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Callirrhoe
Callirrhoe

Planet of Origin

Jupiter

Discoverer

Spacewatch

Date of Discovery

October 6 through November 4, 1999

Place of Discovery

Kitt Peak National Observatory

Surface Color

Grey

Alternate Name(s)

Jupiter XVII

Callirrhoe, also known as Jupiter XVII, is a retrograde irregular-shaped satellite belonging to the outer planet of Jupiter. It is part of the Pasiphae group, a group in which Pasiphae is the largest satellite of said group. The others include other satellites such as Sinope. This satellite was not found by an astronomer, but instead by a spacecraft named Spacewatch between the months of October and November of 1999. It was found at the Kitt Peak National Observatory. Callirrhoe is fainter than the dwarf planet, Eris, making Jupiter nearly three million times brighter than this satellite.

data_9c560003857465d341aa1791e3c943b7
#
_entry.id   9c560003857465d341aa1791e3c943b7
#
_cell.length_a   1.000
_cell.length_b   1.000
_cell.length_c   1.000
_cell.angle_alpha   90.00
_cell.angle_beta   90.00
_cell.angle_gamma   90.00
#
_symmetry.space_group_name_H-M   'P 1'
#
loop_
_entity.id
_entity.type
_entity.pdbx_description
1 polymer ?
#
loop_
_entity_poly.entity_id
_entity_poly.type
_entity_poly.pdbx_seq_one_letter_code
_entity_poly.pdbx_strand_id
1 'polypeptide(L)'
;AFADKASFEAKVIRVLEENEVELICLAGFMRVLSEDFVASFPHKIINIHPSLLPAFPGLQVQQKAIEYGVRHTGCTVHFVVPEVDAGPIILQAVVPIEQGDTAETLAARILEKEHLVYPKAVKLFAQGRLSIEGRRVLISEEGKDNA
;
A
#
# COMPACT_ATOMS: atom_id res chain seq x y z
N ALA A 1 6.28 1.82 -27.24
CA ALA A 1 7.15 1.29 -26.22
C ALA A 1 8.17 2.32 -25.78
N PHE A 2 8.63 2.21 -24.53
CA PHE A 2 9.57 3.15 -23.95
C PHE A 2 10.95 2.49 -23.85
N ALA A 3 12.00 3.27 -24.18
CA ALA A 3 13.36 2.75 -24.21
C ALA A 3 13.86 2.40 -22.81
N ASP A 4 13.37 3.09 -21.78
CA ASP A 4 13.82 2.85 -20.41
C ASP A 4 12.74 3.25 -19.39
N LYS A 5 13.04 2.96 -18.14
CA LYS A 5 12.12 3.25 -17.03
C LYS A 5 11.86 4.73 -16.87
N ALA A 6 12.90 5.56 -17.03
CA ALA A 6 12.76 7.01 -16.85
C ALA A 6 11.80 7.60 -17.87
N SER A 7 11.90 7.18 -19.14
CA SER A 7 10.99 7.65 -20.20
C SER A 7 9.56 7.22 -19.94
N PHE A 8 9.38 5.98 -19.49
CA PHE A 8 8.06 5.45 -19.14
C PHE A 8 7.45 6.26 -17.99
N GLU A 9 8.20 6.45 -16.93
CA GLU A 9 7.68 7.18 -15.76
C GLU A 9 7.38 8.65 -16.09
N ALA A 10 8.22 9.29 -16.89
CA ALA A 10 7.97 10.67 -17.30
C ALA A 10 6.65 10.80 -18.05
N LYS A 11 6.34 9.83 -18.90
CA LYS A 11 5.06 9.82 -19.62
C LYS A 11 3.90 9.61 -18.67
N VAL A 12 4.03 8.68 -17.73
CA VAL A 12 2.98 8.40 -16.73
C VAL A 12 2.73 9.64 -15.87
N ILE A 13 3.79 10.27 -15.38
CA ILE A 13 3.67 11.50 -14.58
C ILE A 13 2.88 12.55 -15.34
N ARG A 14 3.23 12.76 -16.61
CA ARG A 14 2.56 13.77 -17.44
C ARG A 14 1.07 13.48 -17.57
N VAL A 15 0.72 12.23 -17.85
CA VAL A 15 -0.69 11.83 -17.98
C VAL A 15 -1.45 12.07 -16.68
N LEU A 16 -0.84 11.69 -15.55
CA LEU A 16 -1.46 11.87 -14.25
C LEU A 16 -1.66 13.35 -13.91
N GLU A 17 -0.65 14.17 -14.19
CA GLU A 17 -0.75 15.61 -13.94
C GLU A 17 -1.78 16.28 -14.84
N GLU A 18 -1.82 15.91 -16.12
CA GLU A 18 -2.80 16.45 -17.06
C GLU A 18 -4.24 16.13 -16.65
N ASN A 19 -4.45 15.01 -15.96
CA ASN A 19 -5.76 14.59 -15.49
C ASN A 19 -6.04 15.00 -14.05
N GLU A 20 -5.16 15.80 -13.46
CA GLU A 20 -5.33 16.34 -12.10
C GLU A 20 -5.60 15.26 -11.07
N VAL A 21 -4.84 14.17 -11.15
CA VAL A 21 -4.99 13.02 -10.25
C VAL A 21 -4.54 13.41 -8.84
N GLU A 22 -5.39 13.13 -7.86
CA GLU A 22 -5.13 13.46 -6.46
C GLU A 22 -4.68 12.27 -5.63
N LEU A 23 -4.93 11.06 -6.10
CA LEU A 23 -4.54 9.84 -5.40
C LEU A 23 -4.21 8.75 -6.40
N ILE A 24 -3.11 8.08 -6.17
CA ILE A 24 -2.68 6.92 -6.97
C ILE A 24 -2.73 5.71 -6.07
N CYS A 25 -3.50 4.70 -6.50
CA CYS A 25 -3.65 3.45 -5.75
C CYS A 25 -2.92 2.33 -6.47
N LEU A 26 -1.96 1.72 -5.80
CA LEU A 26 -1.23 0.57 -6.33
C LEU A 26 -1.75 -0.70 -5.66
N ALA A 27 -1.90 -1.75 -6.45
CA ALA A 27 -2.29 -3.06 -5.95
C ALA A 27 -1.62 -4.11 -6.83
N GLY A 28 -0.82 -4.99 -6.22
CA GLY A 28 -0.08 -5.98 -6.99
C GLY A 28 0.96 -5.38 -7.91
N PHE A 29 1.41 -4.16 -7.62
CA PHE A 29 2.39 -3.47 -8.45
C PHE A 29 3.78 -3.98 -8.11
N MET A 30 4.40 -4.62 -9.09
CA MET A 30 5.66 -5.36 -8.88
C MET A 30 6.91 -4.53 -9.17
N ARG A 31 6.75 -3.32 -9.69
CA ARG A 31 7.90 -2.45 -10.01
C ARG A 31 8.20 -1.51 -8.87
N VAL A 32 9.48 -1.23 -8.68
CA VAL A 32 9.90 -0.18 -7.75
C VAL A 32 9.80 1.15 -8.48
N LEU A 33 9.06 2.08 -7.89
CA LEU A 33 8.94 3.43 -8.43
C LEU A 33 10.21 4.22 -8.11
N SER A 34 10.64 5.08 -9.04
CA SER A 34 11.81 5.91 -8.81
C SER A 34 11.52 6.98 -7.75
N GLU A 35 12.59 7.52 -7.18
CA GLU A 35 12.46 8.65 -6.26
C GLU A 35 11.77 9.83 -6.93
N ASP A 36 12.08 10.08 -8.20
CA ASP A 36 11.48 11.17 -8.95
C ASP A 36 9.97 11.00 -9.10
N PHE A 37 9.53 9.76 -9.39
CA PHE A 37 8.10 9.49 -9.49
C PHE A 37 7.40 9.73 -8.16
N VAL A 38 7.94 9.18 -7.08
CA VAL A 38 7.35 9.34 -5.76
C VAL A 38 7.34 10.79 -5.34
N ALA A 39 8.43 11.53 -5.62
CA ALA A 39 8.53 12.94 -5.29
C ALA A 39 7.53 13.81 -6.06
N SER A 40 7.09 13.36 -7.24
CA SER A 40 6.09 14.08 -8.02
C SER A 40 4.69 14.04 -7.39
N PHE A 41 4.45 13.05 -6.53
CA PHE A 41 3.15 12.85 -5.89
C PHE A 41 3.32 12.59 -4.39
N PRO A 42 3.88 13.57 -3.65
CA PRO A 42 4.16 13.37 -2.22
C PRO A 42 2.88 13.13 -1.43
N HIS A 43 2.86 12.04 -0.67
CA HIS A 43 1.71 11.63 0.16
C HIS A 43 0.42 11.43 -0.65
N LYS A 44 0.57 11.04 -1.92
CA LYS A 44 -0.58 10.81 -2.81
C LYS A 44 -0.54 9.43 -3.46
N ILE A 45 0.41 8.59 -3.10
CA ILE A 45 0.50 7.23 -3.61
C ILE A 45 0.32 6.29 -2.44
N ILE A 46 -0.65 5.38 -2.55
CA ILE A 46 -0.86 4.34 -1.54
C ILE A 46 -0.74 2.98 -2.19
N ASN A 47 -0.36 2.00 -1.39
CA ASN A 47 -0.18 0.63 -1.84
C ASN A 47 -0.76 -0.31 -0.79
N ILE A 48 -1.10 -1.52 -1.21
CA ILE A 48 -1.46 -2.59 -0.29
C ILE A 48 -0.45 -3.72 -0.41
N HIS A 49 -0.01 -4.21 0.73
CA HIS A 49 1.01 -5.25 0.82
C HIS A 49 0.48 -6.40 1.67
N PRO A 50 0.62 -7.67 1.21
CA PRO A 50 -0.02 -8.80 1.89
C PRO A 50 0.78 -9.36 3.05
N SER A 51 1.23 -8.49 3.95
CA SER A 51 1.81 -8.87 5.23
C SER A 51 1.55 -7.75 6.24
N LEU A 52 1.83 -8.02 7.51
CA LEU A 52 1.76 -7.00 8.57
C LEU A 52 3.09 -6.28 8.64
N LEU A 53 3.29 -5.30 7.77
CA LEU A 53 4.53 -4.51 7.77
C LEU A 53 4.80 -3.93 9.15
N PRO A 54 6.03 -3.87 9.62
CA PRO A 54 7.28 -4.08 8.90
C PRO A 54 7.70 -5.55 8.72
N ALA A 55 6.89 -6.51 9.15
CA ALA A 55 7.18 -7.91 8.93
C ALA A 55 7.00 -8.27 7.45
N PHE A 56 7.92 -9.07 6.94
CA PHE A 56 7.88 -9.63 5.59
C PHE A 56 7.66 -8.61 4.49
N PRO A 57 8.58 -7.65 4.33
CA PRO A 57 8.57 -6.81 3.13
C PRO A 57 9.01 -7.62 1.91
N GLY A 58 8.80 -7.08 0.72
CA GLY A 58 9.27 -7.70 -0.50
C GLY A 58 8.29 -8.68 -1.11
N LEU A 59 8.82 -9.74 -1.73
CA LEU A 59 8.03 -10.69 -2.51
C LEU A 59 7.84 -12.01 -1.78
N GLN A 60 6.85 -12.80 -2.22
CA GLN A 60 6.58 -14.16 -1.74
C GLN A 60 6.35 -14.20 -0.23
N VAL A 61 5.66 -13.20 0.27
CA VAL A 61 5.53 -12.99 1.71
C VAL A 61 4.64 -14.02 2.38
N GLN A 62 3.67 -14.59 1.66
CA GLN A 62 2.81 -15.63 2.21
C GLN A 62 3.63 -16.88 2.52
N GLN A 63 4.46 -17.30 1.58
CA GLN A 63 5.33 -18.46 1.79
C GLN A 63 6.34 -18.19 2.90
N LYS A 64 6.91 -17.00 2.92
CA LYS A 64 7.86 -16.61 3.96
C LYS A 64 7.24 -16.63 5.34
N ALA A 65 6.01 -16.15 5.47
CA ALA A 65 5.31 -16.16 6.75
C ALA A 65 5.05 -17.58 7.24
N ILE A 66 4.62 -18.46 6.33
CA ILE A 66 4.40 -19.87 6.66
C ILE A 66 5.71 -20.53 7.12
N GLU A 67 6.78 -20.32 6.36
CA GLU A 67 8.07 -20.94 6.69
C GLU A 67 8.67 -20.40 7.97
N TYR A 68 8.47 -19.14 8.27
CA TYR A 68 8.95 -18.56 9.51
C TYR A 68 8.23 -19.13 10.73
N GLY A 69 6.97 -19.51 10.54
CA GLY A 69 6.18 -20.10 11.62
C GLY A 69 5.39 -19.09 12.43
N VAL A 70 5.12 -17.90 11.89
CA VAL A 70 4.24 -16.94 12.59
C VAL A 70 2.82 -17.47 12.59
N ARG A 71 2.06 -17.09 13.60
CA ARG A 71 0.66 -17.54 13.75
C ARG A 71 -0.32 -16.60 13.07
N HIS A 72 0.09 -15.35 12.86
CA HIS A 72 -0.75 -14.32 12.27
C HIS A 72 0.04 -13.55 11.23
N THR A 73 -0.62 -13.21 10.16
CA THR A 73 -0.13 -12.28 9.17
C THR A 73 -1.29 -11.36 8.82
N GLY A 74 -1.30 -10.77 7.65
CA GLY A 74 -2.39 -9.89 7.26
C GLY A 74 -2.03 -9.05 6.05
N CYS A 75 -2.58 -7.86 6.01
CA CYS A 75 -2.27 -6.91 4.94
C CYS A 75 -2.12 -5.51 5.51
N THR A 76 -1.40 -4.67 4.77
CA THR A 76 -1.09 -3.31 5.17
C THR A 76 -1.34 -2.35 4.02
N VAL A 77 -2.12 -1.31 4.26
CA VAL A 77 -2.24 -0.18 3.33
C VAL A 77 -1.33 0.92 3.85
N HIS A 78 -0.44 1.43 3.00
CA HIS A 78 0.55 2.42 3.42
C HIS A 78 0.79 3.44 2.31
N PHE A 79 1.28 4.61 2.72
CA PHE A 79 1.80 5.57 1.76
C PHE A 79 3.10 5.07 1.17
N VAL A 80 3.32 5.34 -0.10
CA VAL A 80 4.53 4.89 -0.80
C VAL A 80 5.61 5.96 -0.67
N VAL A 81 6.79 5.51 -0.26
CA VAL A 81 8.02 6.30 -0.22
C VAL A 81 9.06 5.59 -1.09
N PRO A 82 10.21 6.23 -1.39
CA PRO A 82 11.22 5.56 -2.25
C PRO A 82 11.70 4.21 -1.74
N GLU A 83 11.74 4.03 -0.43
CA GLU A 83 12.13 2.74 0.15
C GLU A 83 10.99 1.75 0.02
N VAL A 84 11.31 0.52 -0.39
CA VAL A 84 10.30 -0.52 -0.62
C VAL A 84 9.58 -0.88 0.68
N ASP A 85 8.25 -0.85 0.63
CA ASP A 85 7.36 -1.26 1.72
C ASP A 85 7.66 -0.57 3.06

FormationEdit

This satellite's surface matches those of many different genres of asteroid types such as D, P, and C-type asteroids, which contain mixtures of carbon, ice, and sometimes water. These asteroids make up the entire Asteroid belt. The most populous of these asteroids is the C-type, which the origin of this satellite is believed to most likely be.

SurfaceEdit

The surface is grey, which is common between carbonaceous (C-type) and D-type asteroids. The surface is not cratered but is relatively smooth compared to other asteroids. The ends of the surface are mostly filled with mountainous geographical features. There is no volcanic activity, and no volcanoes are believed to exist on the surface.

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